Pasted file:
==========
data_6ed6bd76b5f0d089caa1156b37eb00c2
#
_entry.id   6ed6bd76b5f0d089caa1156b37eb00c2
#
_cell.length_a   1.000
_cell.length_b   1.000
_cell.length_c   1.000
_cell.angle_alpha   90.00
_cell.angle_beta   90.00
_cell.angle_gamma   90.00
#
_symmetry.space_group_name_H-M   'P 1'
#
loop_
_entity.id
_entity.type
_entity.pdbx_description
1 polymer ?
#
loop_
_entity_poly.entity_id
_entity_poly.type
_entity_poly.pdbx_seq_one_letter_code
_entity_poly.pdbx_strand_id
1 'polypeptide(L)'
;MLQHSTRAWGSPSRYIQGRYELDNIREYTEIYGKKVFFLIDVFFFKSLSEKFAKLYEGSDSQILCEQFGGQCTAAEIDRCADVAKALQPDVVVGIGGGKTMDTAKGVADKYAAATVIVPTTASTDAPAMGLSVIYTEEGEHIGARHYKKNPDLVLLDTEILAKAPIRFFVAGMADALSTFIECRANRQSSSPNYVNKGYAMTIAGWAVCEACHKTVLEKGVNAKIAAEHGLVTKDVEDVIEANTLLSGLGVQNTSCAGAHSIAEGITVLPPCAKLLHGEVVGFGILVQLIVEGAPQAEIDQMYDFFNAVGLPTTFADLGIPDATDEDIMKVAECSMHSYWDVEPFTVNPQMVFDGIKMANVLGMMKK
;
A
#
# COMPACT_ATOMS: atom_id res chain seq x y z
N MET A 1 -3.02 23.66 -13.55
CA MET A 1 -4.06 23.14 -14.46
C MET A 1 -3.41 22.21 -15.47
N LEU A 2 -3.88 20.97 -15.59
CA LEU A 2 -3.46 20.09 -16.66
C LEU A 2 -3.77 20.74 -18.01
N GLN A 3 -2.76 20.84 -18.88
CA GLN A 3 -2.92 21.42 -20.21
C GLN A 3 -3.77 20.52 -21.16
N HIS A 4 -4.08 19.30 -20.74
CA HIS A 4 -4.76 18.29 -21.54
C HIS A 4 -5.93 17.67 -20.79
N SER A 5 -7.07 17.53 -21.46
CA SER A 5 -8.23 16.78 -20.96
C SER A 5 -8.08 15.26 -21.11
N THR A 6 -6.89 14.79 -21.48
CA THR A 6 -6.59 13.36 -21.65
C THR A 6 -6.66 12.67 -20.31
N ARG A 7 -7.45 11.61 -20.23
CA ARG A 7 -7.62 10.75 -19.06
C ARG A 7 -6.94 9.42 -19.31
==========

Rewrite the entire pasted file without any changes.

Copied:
data_6ed6bd76b5f0d089caa1156b37eb00c2
#
_entry.id   6ed6bd76b5f0d089caa1156b37eb00c2
#
_cell.length_a   1.000
_cell.length_b   1.000
_cell.length_c   1.000
_cell.angle_alpha   90.00
_cell.angle_beta   90.00
_cell.angle_gamma   90.00
#
_symmetry.space_group_name_H-M   'P 1'
#
loop_
_entity.id
_entity.type
_entity.pdbx_description
1 polymer ?
#
loop_
_entity_poly.entity_id
_entity_poly.type
_entity_poly.pdbx_seq_one_letter_code
_entity_poly.pdbx_strand_id
1 'polypeptide(L)'
;MLQHSTRAWGSPSRYIQGRYELDNIREYTEIYGKKVFFLIDVFFFKSLSEKFAKLYEGSDSQILCEQFGGQCTAAEIDRCADVAKALQPDVVVGIGGGKTMDTAKGVADKYAAATVIVPTTASTDAPAMGLSVIYTEEGEHIGARHYKKNPDLVLLDTEILAKAPIRFFVAGMADALSTFIECRANRQSSSPNYVNKGYAMTIAGWAVCEACHKTVLEKGVNAKIAAEHGLVTKDVEDVIEANTLLSGLGVQNTSCAGAHSIAEGITVLPPCAKLLHGEVVGFGILVQLIVEGAPQAEIDQMYDFFNAVGLPTTFADLGIPDATDEDIMKVAECSMHSYWDVEPFTVNPQMVFDGIKMANVLGMMKK
;
A
#
# COMPACT_ATOMS: atom_id res chain seq x y z
N MET A 1 -3.02 23.66 -13.55
CA MET A 1 -4.06 23.14 -14.46
C MET A 1 -3.41 22.21 -15.47
N LEU A 2 -3.88 20.97 -15.59
CA LEU A 2 -3.46 20.09 -16.66
C LEU A 2 -3.77 20.74 -18.01
N GLN A 3 -2.76 20.84 -18.88
CA GLN A 3 -2.92 21.42 -20.21
C GLN A 3 -3.77 20.52 -21.16
N HIS A 4 -4.08 19.30 -20.74
CA HIS A 4 -4.76 18.29 -21.54
C HIS A 4 -5.93 17.67 -20.79
N SER A 5 -7.07 17.53 -21.46
CA SER A 5 -8.23 16.78 -20.96
C SER A 5 -8.08 15.26 -21.11
N THR A 6 -6.89 14.79 -21.48
CA THR A 6 -6.59 13.36 -21.65
C THR A 6 -6.66 12.67 -20.31
N ARG A 7 -7.45 11.61 -20.23
CA ARG A 7 -7.62 10.75 -19.06
C ARG A 7 -6.94 9.42 -19.31